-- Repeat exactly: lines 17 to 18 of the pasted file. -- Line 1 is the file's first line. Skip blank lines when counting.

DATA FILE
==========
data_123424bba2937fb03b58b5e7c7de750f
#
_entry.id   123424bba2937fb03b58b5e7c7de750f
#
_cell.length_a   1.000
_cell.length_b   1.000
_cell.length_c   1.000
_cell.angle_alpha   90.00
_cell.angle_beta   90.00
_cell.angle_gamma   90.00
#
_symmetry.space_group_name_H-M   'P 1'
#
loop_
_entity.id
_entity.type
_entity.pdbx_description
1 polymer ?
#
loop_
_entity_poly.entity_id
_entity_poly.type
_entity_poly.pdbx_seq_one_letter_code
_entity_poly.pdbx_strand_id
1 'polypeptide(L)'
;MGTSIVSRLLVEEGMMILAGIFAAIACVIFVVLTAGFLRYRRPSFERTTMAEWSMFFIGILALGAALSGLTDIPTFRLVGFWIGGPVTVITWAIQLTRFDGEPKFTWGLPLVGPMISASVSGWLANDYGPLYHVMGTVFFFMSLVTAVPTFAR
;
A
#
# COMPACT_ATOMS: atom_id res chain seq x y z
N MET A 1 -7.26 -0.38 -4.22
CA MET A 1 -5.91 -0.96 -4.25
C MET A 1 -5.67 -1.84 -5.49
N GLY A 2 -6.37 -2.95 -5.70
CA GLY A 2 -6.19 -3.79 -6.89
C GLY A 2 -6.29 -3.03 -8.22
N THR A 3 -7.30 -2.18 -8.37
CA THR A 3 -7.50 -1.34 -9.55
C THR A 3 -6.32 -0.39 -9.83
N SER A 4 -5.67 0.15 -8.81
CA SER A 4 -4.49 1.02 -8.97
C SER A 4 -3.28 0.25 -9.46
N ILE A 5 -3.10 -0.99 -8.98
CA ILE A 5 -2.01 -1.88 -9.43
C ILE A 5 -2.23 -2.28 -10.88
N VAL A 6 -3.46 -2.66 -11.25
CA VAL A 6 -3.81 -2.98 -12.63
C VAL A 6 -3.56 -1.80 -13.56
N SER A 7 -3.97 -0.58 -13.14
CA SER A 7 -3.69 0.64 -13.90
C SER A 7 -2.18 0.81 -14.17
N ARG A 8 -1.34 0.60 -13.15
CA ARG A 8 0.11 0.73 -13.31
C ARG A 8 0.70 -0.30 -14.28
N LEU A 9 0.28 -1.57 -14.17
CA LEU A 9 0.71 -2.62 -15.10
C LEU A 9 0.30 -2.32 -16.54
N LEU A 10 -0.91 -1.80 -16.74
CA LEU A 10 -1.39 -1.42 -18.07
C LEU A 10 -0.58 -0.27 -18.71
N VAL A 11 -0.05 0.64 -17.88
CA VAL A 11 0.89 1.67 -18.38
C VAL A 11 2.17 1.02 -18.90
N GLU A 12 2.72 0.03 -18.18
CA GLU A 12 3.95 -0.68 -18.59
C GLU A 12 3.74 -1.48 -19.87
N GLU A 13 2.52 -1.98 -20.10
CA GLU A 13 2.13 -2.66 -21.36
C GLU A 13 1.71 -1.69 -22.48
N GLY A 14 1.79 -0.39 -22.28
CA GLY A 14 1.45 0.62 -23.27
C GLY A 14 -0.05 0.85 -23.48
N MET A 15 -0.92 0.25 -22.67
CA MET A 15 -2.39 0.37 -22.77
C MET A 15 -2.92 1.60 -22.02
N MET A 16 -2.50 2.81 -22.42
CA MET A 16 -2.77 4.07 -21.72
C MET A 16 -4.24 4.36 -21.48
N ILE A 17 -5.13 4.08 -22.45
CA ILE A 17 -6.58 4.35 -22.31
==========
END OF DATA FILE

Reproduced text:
_entity.pdbx_description
1 polymer ?